A New York man pleaded guilty to tax evasion for a scheme that included his minor son.
Mark Wolanyk opened a bank account in his son’s name in 2010, and listed himself as the custodian of the account. For the next three years Wolanyk deposited more than $250,000 in the account, with most of the funds coming from his business. Around the same time period, Wolanyk withdrew a similar amount from the account.
In 2011, while the IRS was attempting to collect taxes owed by Wolanyk, he submitted a Collection Information Statement for Wage Earner and Self-Employed individuals and did not list his son’s account.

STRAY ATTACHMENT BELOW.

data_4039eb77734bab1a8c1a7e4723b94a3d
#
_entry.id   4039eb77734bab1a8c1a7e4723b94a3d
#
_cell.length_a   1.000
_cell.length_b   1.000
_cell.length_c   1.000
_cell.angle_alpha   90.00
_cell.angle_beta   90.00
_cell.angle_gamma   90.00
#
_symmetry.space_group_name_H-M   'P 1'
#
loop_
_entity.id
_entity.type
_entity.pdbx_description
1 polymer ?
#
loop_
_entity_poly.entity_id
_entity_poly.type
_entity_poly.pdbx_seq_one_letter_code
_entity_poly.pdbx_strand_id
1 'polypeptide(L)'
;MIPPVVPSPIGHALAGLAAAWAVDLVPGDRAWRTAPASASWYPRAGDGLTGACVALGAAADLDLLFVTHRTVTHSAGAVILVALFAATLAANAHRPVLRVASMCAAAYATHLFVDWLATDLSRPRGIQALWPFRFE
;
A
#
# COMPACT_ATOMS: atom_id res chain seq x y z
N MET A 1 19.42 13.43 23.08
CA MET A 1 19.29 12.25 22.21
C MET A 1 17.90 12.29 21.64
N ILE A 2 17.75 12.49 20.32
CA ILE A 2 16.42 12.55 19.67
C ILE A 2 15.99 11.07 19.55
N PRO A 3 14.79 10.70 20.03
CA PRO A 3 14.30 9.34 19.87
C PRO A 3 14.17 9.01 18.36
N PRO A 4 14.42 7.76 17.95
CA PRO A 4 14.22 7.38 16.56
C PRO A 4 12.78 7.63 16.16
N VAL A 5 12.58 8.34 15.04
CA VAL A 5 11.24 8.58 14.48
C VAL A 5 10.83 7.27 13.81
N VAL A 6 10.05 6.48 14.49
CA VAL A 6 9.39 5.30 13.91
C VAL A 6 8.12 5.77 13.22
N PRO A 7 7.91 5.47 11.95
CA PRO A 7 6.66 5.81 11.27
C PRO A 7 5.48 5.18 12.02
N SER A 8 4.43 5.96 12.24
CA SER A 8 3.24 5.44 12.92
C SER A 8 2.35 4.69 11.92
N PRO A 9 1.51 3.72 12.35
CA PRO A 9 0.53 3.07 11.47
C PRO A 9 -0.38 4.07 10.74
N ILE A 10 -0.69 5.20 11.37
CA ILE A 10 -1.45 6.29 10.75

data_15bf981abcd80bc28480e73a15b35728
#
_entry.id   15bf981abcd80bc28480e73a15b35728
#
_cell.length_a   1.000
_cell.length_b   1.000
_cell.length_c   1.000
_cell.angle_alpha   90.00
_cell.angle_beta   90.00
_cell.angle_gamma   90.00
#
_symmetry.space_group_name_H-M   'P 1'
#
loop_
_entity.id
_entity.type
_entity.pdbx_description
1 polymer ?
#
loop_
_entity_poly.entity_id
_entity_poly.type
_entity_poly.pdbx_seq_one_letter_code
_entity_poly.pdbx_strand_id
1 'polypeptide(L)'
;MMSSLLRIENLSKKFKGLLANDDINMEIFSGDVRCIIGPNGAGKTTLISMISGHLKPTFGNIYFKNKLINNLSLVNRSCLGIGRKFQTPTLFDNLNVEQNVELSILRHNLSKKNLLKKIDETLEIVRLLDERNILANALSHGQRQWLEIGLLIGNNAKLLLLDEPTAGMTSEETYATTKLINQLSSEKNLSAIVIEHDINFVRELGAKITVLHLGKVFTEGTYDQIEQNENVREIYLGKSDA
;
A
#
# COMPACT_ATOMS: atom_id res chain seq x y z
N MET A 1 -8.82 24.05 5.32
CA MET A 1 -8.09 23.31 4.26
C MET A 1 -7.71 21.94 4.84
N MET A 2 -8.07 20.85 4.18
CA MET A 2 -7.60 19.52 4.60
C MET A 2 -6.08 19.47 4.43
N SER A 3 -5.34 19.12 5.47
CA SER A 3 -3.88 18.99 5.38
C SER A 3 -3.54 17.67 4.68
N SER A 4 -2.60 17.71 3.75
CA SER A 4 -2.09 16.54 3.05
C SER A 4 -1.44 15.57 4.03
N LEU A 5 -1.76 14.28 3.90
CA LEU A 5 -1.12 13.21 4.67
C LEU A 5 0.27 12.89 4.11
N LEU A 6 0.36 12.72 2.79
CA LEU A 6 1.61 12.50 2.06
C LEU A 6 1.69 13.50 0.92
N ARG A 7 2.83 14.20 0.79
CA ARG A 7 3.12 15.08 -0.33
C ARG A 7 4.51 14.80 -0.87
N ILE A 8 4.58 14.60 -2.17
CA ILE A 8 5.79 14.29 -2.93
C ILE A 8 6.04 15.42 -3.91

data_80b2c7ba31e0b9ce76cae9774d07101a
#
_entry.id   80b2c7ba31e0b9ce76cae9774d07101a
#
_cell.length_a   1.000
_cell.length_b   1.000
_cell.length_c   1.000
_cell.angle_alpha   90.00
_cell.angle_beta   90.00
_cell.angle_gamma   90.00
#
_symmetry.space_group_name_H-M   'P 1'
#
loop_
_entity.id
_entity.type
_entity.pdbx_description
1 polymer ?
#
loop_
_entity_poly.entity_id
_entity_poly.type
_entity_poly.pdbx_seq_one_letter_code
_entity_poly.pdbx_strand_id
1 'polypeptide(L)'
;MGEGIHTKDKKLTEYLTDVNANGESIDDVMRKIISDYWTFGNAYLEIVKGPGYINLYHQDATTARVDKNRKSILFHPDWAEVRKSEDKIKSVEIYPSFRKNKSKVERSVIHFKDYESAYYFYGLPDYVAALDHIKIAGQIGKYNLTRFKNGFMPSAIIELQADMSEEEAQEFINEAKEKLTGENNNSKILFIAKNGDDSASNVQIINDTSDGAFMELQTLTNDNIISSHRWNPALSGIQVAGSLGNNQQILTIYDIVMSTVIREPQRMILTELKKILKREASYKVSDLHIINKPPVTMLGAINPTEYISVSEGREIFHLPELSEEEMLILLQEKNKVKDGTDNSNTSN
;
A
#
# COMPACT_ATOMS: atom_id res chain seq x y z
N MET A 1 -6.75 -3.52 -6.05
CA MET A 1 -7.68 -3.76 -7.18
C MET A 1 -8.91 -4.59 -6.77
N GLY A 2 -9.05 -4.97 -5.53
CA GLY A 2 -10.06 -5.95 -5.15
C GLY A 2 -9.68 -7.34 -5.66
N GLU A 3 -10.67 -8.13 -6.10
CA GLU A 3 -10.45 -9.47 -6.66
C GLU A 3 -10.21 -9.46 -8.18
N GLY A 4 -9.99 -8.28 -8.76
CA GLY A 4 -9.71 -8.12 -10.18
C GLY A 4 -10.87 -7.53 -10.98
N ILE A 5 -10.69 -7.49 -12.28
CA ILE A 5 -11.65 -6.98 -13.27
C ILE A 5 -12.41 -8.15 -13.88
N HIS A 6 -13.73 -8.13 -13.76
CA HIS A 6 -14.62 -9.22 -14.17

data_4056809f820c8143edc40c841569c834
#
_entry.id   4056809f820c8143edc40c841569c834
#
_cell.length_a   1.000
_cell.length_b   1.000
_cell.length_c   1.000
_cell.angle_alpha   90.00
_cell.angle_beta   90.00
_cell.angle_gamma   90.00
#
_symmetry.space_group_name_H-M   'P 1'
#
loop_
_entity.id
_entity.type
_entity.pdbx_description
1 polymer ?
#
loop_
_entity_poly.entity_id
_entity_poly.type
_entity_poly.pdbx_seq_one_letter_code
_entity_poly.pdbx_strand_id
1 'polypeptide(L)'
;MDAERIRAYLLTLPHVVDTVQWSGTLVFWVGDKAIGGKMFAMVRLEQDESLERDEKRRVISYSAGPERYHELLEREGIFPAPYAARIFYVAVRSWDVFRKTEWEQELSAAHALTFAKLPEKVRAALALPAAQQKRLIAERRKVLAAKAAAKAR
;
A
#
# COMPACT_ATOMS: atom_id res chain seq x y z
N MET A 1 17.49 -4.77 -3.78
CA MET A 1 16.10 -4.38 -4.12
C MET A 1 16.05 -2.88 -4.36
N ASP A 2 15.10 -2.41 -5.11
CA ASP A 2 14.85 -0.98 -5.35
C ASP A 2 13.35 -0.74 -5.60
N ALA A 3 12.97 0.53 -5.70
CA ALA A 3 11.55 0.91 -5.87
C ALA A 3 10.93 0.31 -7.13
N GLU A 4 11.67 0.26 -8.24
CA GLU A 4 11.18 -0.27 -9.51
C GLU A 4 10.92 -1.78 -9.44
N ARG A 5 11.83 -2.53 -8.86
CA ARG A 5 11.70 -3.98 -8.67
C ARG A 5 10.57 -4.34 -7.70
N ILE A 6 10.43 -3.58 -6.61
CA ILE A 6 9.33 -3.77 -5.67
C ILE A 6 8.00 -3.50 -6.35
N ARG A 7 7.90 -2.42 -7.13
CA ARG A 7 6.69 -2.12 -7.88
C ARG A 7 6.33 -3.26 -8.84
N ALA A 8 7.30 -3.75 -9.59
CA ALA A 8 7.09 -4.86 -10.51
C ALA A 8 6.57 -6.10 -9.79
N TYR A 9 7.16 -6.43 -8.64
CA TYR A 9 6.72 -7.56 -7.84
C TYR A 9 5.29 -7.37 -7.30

Wolanyk filed a false tax return in 2014 claiming a loss in income. Later that year he amended his return and claimed $77,477 in gross income and $56,491 in total income. Neither return reported $60,000 he had deposited in his son’s account from real estate business that same year.
Wolanyk was sentenced to 12 months of home confinement, three years of supervised release and ordered to pay $243,387 in restitution to the IRS.